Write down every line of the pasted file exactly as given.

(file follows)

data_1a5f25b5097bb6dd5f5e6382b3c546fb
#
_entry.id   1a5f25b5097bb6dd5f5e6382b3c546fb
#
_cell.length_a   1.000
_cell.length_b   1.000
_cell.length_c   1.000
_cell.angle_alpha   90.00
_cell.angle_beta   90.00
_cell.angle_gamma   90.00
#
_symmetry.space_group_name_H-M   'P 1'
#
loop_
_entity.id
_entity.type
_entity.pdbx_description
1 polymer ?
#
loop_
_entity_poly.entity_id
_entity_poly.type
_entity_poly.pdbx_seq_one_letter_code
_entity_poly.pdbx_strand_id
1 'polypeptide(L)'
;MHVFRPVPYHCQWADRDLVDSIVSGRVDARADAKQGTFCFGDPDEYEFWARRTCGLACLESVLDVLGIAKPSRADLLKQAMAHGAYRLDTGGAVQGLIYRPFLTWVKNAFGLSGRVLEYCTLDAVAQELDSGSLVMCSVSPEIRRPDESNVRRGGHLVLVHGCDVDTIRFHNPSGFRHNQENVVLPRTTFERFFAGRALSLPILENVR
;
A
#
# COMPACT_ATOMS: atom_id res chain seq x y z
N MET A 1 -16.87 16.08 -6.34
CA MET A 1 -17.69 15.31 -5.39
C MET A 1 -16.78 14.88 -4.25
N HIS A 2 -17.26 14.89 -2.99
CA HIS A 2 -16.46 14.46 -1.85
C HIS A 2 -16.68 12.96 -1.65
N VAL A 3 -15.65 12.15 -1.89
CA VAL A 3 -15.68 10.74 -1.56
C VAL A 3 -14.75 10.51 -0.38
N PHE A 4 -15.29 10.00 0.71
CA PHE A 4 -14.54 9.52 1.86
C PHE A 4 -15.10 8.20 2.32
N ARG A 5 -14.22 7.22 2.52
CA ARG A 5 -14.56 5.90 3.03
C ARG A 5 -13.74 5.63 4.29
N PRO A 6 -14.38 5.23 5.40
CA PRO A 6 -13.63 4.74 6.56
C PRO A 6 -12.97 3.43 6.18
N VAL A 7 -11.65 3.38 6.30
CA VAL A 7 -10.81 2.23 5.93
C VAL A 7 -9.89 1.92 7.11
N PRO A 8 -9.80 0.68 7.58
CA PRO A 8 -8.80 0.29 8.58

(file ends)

data_1a5f25b5097bb6dd5f5e6382b3c546fb
#
_entry.id   1a5f25b5097bb6dd5f5e6382b3c546fb
#
_cell.length_a   1.000
_cell.length_b   1.000
_cell.length_c   1.000
_cell.angle_alpha   90.00
_cell.angle_beta   90.00
_cell.angle_gamma   90.00
#
_symmetry.space_group_name_H-M   'P 1'
#
loop_
_entity.id
_entity.type
_entity.pdbx_description
1 polymer ?
#
loop_
_entity_poly.entity_id
_entity_poly.type
_entity_poly.pdbx_seq_one_letter_code
_entity_poly.pdbx_strand_id
1 'polypeptide(L)'
;MHVFRPVPYHCQWADRDLVDSIVSGRVDARADAKQGTFCFGDPDEYEFWARRTCGLACLESVLDVLGIAKPSRADLLKQAMAHGAYRLDTGGAVQGLIYRPFLTWVKNAFGLSGRVLEYCTLDAVAQELDSGSLVMCSVSPEIRRPDESNVRRGGHLVLVHGCDVDTIRFHNPSGFRHNQENVVLPRTTFERFFAGRALSLPILENVR
;
A
#
# COMPACT_ATOMS: atom_id res chain seq x y z
N MET A 1 -16.87 16.08 -6.34
CA MET A 1 -17.69 15.31 -5.39
C MET A 1 -16.78 14.88 -4.25
N HIS A 2 -17.26 14.89 -2.99
CA HIS A 2 -16.46 14.46 -1.85
C HIS A 2 -16.68 12.96 -1.65
N VAL A 3 -15.65 12.15 -1.89
CA VAL A 3 -15.68 10.74 -1.56
C VAL A 3 -14.75 10.51 -0.38
N PHE A 4 -15.29 10.00 0.71
CA PHE A 4 -14.54 9.52 1.86
C PHE A 4 -15.10 8.20 2.32
N ARG A 5 -14.22 7.22 2.52
CA ARG A 5 -14.56 5.90 3.03
C ARG A 5 -13.74 5.63 4.29
N PRO A 6 -14.38 5.23 5.40
CA PRO A 6 -13.63 4.74 6.56
C PRO A 6 -12.97 3.43 6.18
N VAL A 7 -11.65 3.38 6.30
CA VAL A 7 -10.81 2.23 5.93
C VAL A 7 -9.89 1.92 7.11
N PRO A 8 -9.80 0.68 7.58
CA PRO A 8 -8.80 0.29 8.58